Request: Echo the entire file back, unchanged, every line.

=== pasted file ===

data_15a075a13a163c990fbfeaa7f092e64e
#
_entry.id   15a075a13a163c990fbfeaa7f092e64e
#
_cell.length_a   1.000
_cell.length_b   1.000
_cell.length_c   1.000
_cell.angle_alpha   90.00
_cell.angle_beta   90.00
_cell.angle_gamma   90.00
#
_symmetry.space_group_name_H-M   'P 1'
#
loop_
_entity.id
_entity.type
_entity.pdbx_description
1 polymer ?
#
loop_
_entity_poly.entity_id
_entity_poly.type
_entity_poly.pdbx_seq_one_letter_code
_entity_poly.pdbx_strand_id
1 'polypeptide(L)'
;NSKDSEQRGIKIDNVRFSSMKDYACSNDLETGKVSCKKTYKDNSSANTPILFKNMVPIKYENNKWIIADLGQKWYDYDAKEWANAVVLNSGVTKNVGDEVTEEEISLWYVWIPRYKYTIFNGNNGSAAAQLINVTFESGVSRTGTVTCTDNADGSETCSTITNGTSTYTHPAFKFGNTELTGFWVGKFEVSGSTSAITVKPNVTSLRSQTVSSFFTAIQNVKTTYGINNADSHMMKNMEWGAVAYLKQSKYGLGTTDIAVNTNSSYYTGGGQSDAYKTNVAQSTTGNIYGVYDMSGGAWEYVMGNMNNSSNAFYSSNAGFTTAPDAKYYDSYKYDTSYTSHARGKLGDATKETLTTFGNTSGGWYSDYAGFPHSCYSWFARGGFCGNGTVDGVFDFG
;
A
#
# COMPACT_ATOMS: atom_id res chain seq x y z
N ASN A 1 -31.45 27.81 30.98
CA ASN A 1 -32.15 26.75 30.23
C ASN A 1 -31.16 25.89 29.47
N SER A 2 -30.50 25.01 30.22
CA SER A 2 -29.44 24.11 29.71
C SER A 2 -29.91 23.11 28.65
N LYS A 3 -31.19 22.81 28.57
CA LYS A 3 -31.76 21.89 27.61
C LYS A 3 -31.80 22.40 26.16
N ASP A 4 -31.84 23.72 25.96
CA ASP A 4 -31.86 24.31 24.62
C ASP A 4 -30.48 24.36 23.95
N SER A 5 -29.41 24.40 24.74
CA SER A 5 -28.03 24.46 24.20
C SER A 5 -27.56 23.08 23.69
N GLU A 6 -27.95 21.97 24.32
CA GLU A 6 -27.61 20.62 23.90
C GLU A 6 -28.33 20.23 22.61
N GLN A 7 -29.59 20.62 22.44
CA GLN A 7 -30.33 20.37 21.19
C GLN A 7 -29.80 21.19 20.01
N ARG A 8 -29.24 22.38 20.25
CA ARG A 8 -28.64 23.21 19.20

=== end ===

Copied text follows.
data_15a075a13a163c990fbfeaa7f092e64e
#
_entry.id   15a075a13a163c990fbfeaa7f092e64e
#
_cell.length_a   1.000
_cell.length_b   1.000
_cell.length_c   1.000
_cell.angle_alpha   90.00
_cell.angle_beta   90.00
_cell.angle_gamma   90.00
#
_symmetry.space_group_name_H-M   'P 1'
#
loop_
_entity.id
_entity.type
_entity.pdbx_description
1 polymer ?
#
loop_
_entity_poly.entity_id
_entity_poly.type
_entity_poly.pdbx_seq_one_letter_code
_entity_poly.pdbx_strand_id
1 'polypeptide(L)'
;NSKDSEQRGIKIDNVRFSSMKDYACSNDLETGKVSCKKTYKDNSSANTPILFKNMVPIKYENNKWIIADLGQKWYDYDAKEWANAVVLNSGVTKNVGDEVTEEEISLWYVWIPRYKYTIFNGNNGSAAAQLINVTFESGVSRTGTVTCTDNADGSETCSTITNGTSTYTHPAFKFGNTELTGFWVGKFEVSGSTSAITVKPNVTSLRSQTVSSFFTAIQNVKTTYGINNADSHMMKNMEWGAVAYLKQSKYGLGTTDIAVNTNSSYYTGGGQSDAYKTNVAQSTTGNIYGVYDMSGGAWEYVMGNMNNSSNAFYSSNAGFTTAPDAKYYDSYKYDTSYTSHARGKLGDATKETLTTFGNTSGGWYSDYAGFPHSCYSWFARGGFCGNGTVDGVFDFG
;
A
#
# COMPACT_ATOMS: atom_id res chain seq x y z
N ASN A 1 -31.45 27.81 30.98
CA ASN A 1 -32.15 26.75 30.23
C ASN A 1 -31.16 25.89 29.47
N SER A 2 -30.50 25.01 30.22
CA SER A 2 -29.44 24.11 29.71
C SER A 2 -29.91 23.11 28.65
N LYS A 3 -31.19 22.81 28.57
CA LYS A 3 -31.76 21.89 27.61
C LYS A 3 -31.80 22.40 26.16
N ASP A 4 -31.84 23.72 25.96
CA ASP A 4 -31.86 24.31 24.62
C ASP A 4 -30.48 24.36 23.95
N SER A 5 -29.41 24.40 24.74
CA SER A 5 -28.03 24.46 24.20
C SER A 5 -27.56 23.08 23.69
N GLU A 6 -27.95 21.97 24.32
CA GLU A 6 -27.61 20.62 23.90
C GLU A 6 -28.33 20.23 22.61
N GLN A 7 -29.59 20.62 22.44
CA GLN A 7 -30.33 20.37 21.19
C GLN A 7 -29.80 21.19 20.01
N ARG A 8 -29.24 22.38 20.25
CA ARG A 8 -28.64 23.21 19.20